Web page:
I wash them in slightly warm water with a bit of dishwashing liquid and a cloth.

I start with the cleanest egg and never leave them in the water for more than a minute or so.

I throw away any that are too dirty or soiled.

Eggs should be stored for no longer than 10 days, the shorter timeframe, the better.

If the weather is very hot (35degrees-plus) the eggs could start incubating by themselves but the embryo will die at night as the temperature drops so it is best not to try hatching eggs in this sort of weather.

Broody hen or incubator

Nature can do the best job any time so, if you are wanting to hatch small numbers a few times a year, I would stick with the broody hen.

She knows exactly what to do and also looks after the chickens after they hatch.

Some breeds however do not go broody often and some are not such good mums.

Some people keep a bantam hen just for this purpose - usually a Silkie, Old English Game or just a crossbred that is known to be a good broody.

Broody hens are also known as clucky hens or "hens on the cluck"

How many eggs to set under a broody hen?

This depends on the size of your broody hen.

Around six is about the right number for a bantam.

Double that for a large hen.

Suitable quarters for broody hens

It is preferable to relocate the broody hen from the hen house once she has been sitting fast for a few days.

Otherwise the other hens could keep laying in her nest and you will have eggs of all ages under her.

They may also fight over the nest, resulting in broken eggs.

The broody hen should only be moved at night and it is preferable to take nest box and all with her if possible.

Small guinea pig type hutches are great for broodies as they mostly have small wire so the chickens can't get out and turn into crow fodder when they are small.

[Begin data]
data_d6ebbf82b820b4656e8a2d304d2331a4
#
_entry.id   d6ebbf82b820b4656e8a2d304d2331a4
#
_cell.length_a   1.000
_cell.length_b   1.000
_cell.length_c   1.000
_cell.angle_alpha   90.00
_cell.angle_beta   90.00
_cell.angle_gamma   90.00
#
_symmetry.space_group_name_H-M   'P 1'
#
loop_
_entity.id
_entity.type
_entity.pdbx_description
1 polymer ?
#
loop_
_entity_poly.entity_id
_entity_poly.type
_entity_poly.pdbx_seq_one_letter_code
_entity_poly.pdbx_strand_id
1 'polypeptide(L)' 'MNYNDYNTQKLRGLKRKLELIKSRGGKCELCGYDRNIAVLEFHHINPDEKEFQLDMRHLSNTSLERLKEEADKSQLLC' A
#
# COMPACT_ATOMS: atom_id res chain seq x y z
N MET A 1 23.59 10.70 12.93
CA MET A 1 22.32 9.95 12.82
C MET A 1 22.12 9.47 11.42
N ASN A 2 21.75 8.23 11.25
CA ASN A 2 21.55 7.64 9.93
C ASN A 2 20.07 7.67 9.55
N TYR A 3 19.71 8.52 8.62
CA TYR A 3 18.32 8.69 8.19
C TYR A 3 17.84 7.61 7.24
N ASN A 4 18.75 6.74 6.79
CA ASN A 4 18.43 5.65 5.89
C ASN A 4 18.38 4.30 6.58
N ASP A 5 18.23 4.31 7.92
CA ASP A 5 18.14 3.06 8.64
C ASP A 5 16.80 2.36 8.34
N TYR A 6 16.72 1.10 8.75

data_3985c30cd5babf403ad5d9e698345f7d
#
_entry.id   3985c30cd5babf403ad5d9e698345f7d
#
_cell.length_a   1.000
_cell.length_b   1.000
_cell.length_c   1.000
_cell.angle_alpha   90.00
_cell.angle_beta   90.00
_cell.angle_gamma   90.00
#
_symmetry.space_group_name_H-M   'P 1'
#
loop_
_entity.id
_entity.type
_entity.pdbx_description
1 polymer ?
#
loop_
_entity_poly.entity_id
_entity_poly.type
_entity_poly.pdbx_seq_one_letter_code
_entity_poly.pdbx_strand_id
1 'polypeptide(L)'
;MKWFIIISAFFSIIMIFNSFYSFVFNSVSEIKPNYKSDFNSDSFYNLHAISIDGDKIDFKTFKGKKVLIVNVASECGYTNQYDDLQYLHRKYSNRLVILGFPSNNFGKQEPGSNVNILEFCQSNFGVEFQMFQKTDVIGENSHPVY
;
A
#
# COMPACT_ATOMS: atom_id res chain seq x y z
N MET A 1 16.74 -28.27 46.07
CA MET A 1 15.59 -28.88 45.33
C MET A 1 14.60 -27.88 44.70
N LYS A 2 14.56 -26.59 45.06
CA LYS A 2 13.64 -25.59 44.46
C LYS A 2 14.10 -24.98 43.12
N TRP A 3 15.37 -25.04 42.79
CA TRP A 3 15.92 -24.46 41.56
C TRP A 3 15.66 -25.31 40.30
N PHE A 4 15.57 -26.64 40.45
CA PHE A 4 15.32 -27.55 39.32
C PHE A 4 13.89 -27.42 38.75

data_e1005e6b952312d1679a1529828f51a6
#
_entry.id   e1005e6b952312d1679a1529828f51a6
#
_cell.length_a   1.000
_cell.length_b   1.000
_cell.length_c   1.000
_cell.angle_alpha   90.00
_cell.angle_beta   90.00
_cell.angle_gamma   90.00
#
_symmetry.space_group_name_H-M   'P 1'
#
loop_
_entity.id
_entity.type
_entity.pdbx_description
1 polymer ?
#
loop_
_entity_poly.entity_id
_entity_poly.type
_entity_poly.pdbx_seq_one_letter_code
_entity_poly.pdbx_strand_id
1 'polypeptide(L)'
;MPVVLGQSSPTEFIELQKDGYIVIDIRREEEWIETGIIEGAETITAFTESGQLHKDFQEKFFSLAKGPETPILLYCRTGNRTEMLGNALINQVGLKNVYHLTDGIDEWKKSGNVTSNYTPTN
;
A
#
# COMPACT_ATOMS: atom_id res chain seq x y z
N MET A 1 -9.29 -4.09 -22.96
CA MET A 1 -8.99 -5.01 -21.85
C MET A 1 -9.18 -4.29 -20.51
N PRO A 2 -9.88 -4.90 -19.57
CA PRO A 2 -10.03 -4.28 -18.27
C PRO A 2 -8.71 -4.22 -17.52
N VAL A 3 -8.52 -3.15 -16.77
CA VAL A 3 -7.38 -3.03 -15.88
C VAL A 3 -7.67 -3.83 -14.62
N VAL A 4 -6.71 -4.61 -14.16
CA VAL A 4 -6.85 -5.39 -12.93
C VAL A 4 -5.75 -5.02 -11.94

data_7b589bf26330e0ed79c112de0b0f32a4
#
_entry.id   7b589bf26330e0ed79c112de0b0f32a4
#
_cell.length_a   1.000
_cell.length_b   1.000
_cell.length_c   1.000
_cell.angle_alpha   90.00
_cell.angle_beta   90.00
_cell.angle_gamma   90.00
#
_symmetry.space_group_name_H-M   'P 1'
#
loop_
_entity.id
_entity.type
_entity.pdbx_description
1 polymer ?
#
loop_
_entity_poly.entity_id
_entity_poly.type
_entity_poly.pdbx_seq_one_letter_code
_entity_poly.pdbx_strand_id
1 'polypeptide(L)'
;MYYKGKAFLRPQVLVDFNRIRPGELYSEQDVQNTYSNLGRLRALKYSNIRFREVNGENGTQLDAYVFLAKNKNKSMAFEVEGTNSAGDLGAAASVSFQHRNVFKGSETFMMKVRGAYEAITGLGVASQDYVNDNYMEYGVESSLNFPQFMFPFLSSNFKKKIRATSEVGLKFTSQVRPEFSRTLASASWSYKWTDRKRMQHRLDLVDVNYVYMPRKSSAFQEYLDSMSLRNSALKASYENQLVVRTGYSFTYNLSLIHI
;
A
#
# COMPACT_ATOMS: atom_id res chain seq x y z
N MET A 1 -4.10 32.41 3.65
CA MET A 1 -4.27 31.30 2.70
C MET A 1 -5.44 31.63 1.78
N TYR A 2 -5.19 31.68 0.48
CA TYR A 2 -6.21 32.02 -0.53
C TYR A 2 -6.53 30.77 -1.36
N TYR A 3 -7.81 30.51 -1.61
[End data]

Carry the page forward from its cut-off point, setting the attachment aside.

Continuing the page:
They should be covered at one end with a small run at the other.

Care during sitting

A broody hen should generally be left alone when she is sitting on the eggs.

Fresh water and feed should be available to her.

Occasionally a hen will not get off the nest to eat, drink and defecate so she will need to be put out every few days.

Mostly they do this of their own accord.

I can't stress enough how important it is to make sure the hen and her quarters are free of lice.

If they are not, she is likely to abandon the nest.

After hatching

When hatching is complete and the broody gets off the nest, gather up the egg shells and unhatched eggs and also change the nesting material if you can.

Make sure the chickens can't drown in the water container you have for the hen, use a shallow one and put a rock in it.

I put some chick starter in the pen as well as the hens laying mash.

The hen will teach the chicks how to eat, drink and scratch for insects.

It is great to watch her scratching about and clucking to her brood.

Putting eggs in the incubator

Incubators come in two types: Fan forced and still air.

They also come in either automatic or manual turning.

For hatching chooks, either type is okay.